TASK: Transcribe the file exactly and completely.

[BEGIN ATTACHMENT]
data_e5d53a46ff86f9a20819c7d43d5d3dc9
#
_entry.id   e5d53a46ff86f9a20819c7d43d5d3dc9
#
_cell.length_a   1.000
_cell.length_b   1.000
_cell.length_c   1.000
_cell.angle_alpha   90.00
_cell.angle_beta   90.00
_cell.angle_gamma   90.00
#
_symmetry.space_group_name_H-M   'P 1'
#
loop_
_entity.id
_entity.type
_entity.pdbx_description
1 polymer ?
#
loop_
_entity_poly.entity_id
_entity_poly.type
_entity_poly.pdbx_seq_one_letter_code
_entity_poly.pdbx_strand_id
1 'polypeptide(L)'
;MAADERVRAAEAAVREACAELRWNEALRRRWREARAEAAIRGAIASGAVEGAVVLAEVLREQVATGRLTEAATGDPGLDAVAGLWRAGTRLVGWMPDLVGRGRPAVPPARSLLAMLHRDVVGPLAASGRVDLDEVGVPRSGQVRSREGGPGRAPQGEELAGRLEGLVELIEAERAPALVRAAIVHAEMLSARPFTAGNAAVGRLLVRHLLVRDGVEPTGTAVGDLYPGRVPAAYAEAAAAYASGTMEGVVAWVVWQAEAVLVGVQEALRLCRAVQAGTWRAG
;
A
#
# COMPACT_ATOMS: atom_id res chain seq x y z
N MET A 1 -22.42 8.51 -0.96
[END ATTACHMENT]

data_e5d53a46ff86f9a20819c7d43d5d3dc9
#
_entry.id   e5d53a46ff86f9a20819c7d43d5d3dc9
#
_cell.length_a   1.000
_cell.length_b   1.000
_cell.length_c   1.000
_cell.angle_alpha   90.00
_cell.angle_beta   90.00
_cell.angle_gamma   90.00
#
_symmetry.space_group_name_H-M   'P 1'
#
loop_
_entity.id
_entity.type
_entity.pdbx_description
1 polymer ?
#
loop_
_entity_poly.entity_id
_entity_poly.type
_entity_poly.pdbx_seq_one_letter_code
_entity_poly.pdbx_strand_id
1 'polypeptide(L)'
;MAADERVRAAEAAVREACAELRWNEALRRRWREARAEAAIRGAIASGAVEGAVVLAEVLREQVATGRLTEAATGDPGLDAVAGLWRAGTRLVGWMPDLVGRGRPAVPPARSLLAMLHRDVVGPLAASGRVDLDEVGVPRSGQVRSREGGPGRAPQGEELAGRLEGLVELIEAERAPALVRAAIVHAEMLSARPFTAGNAAVGRLLVRHLLVRDGVEPTGTAVGDLYPGRVPAAYAEAAAAYASGTMEGVVAWVVWQAEAVLVGVQEALRLCRAVQAGTWRAG
;
A
#
# COMPACT_ATOMS: atom_id res chain seq x y z
N MET A 1 -22.42 8.51 -0.96